Over the weekend, I shared a photo of one of the walls in our home on Instagram. The photo is of the large wall in our living room area adorned with three large canvas prints of some of my favorite musicians. I first did this when I moved downtown in August of 2012, and I shared some of the photos and process back on AbsolutePunk.net and my old Tumblr (remember Tumblr?). After all of the questions and comments on the social media posts, I realized I didn’t have a good article to link people to that answered the basics any longer. Plus, phone cameras have come a long way since 2012.
Here are the basics: Pretty much no matter what size you’re printing, you’ll need very high-resolution images. They should be at least 300 DPI and ideally as large as you can get. For example, the canvas prints in our main room are 40 × 30 inches and the Jimmy Eat World photo on the far left is 300 DPI and 5184 × 3456. It looks crisp, clean, and even up close, the lines look great.
The Hayley Williams photo is 300 DPI and 5343 × 3562 and extremely crisp with no banding or blurring.
The Brian Fallon photo on the far right is 4288 × 2687 but only 72 DPI. From a distance, it looks pretty good, but up close, you can see a pretty significant change in print quality. It’s slightly blurry, and the lights and details don’t look nearly as good. I liked the image so much I was willing to deal with the quality loss at this size.
As for the images themselves, ask photographers if you can purchase the high-resolution digital file for their prints. Often, if you promise you won’t re-sell their work, they’ll sell you the file for your print. Not only are you compensating the artist, but you’ll be getting a far better image quality than anything you download off Google Images. The other place to look for photos is from photographers who put their pictures up under reuse or royalty-free licenses. For example, I found the Hayley Williams from Paramore photo on Wikimedia Commons. You can also search Google and Flickr by license and see what people have shared.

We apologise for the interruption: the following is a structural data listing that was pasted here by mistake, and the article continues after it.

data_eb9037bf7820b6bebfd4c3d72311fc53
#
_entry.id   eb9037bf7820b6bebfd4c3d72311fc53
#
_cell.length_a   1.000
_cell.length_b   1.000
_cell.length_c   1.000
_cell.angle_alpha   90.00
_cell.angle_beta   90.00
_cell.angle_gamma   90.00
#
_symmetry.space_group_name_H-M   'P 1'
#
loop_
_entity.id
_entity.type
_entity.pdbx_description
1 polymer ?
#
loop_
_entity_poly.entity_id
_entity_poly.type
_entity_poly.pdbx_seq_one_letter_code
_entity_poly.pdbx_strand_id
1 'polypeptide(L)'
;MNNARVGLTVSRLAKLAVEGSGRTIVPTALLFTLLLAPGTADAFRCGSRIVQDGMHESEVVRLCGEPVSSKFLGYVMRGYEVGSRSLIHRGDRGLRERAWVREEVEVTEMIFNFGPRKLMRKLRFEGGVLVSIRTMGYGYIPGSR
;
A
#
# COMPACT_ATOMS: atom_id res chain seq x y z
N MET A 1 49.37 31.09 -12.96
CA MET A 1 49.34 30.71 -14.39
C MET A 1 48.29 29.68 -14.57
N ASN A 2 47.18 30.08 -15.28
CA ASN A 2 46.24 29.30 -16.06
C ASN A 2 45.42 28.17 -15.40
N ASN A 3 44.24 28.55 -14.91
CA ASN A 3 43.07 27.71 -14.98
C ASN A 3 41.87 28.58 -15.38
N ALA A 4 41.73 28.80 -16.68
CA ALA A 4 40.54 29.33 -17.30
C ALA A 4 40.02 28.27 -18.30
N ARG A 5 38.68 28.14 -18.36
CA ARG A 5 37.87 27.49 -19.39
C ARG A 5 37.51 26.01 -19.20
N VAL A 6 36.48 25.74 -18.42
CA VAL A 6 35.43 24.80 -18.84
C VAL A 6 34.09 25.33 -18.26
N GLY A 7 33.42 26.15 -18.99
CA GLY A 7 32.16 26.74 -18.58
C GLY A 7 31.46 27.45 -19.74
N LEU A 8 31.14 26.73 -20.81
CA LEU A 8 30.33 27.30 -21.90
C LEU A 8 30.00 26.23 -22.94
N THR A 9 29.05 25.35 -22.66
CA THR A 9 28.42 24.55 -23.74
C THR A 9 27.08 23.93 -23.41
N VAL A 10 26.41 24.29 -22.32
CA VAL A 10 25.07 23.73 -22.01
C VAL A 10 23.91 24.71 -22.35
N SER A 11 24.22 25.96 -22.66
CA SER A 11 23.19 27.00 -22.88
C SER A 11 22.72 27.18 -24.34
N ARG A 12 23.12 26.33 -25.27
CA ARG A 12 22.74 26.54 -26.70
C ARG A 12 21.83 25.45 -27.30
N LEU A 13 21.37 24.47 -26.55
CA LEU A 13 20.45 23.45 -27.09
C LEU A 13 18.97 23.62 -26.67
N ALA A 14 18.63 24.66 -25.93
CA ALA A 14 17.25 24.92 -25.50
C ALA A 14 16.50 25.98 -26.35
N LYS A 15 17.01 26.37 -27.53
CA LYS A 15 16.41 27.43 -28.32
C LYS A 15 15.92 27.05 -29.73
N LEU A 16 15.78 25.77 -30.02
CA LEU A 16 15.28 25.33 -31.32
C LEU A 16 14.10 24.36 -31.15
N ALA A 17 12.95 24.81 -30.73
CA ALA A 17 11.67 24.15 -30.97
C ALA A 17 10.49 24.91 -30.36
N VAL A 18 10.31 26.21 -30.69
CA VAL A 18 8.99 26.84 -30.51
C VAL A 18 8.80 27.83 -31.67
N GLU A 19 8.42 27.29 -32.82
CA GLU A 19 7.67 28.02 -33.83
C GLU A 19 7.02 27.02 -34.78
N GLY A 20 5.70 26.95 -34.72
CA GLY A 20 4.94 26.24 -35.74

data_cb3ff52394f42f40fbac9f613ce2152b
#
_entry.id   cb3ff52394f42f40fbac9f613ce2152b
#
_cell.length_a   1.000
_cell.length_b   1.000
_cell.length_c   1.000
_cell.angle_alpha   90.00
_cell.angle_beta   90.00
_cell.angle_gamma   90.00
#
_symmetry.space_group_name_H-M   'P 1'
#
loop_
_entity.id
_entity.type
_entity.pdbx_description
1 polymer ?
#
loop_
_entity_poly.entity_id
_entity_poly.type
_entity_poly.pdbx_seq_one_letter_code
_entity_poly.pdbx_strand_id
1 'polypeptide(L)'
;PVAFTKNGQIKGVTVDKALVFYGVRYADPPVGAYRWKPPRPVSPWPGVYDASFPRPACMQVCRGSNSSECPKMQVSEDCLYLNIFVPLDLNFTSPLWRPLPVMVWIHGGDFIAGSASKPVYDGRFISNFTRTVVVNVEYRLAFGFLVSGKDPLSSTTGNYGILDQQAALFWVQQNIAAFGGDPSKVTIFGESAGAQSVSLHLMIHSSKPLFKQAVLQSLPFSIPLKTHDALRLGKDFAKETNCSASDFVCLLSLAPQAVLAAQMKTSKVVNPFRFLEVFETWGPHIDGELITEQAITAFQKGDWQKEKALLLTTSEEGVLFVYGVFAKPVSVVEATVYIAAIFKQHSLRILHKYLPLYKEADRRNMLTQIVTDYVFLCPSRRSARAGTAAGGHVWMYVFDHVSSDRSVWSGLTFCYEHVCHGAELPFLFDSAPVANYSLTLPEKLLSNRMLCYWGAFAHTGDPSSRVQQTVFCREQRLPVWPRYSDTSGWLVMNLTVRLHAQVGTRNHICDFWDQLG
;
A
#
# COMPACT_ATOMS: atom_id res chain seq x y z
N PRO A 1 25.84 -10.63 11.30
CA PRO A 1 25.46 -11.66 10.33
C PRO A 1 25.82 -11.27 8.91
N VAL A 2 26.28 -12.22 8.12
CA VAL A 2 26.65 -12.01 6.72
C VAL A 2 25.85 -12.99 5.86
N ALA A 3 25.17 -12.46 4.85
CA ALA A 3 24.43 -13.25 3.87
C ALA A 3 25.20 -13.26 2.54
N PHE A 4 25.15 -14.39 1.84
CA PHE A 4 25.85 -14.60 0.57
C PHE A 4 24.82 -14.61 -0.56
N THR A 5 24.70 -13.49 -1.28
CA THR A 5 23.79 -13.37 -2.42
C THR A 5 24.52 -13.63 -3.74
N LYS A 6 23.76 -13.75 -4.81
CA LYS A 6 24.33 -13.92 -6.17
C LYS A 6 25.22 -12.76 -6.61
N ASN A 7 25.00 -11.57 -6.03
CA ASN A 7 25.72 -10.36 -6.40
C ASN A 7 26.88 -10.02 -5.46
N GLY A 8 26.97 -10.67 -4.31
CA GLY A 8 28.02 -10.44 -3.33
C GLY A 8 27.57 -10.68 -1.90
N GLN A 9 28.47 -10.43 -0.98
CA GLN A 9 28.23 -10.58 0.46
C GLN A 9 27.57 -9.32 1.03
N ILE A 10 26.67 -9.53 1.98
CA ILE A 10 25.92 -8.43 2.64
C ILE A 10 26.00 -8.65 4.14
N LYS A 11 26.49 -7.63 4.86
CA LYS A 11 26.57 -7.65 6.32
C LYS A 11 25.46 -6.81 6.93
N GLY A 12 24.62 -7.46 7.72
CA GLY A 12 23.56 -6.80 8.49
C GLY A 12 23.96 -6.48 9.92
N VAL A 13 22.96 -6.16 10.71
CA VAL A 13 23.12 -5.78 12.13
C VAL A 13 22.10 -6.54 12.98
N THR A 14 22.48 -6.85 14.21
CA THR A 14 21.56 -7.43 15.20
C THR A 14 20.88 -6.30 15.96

There are various places online that offer canvas prints, but my recommendation has always been Costco Photo Center. I’ve been thrilled with the quality, and their online service is reasonably straight forward for uploading your images, selecting your product, and getting your prints in a timely fashion.
While the larger prints are great for a large wall, I also really like the 14 × 14 sizes that I have in the bedroom.
- Buy or use royalty-free images.
- Get very high-resolution images for large prints.
- Make sure any editing you do on the photo is lossless. Don’t use online image converters or editors.
- Costco Photo Center does great canvas prints.
- Music on your walls rules. It’s like being a teenager with posters, but adult.
Also Cool: Metal Prints
You may also be interested in metal prints. We recently had one of our wedding engagement photos printed on metal to hang above the bed, and I think it turned out pretty damn good. It’s a different vibe than the canvas, where I prefer black and white, because the colors end up really popping and reflecting.